De*cease" (?), n. [OE. deses, deces, F. d'eces, fr. L. decessus departure, death, fr. decedere to depart, die; de- + cedere to withdraw. See Cease, Cede.]

Departure, especially departure from this life; death.

His decease, which he should accomplish at Jerusalem. Luke ix. 31.

And I, the whilst you mourn for his decease, Will with my mourning plaints your plaint increase. Spenser.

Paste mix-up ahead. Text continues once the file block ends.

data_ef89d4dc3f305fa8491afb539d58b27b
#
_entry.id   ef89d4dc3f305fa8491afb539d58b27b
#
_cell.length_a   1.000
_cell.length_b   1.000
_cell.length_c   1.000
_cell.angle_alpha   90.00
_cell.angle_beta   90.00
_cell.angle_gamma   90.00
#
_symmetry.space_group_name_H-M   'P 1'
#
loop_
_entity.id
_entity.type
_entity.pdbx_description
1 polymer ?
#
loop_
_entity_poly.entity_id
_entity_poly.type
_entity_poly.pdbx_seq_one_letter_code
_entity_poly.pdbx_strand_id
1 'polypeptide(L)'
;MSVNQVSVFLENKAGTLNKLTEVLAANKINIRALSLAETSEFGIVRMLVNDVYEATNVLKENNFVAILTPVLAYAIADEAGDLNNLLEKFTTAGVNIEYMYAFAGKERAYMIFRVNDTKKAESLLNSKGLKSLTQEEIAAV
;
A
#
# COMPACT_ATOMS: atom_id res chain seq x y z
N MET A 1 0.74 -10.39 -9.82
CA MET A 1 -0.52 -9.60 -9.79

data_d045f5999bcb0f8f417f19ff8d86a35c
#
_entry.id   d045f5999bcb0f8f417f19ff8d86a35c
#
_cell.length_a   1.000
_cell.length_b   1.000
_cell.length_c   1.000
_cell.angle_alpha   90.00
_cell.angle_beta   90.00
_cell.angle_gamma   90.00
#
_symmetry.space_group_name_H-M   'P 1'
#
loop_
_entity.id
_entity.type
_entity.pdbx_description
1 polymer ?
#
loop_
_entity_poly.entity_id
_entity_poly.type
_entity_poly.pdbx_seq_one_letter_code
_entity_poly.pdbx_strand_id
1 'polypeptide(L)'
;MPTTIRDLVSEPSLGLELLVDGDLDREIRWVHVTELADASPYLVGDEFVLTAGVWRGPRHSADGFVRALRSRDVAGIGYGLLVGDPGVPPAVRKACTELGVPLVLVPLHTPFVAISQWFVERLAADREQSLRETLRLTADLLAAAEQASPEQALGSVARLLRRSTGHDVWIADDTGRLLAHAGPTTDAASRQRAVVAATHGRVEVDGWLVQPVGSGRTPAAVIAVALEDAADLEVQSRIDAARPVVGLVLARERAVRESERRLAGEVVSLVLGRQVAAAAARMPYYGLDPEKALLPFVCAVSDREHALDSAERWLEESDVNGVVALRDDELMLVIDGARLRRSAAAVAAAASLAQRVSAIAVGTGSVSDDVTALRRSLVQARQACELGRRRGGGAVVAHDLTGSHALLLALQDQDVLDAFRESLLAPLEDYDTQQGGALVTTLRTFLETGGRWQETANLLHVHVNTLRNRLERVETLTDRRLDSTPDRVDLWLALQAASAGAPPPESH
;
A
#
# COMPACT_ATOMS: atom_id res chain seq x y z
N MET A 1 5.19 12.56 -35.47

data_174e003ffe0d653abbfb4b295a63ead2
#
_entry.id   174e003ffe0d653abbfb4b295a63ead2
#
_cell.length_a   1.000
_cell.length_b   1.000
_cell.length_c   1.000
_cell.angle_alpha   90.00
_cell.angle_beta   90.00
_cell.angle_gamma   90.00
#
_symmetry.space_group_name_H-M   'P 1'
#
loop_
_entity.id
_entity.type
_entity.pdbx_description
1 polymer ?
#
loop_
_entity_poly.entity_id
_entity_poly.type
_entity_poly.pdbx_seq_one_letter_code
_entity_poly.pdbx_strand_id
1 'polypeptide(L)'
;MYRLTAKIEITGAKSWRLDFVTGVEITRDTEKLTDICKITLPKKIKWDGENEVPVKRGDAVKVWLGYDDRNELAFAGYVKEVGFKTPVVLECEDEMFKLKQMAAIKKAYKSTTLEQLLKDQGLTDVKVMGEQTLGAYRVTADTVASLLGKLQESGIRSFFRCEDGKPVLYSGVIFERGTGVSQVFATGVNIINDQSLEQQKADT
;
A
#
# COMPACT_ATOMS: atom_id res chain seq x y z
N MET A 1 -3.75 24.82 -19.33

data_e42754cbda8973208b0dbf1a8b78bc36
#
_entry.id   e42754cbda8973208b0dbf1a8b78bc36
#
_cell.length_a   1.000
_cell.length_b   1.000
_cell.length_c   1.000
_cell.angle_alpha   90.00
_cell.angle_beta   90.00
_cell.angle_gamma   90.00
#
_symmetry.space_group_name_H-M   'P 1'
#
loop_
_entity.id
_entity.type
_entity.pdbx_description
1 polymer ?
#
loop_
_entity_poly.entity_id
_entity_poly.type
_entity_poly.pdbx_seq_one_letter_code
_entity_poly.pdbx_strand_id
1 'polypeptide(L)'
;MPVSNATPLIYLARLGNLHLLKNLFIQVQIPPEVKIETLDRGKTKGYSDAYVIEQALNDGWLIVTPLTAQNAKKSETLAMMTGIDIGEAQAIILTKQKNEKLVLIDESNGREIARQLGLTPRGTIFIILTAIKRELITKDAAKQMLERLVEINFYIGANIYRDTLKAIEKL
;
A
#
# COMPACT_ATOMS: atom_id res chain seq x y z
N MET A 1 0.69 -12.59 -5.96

Syn. -- Death; departure; dissolution; demise; release. See Death.


© Webster 1913.

De*cease", v. i. [imp. & p. p. Deceased (?); p. pr. & vb. n. Deceasing.]

To depart from this life; to die; to pass away.

She's dead, deceased, she's dead. Shak.

When our summers have deceased. Tennyson.

Inasmuch as he carries the malignity and the lie with him, he so far deceases from nature. Emerson.


© Webster 1913.

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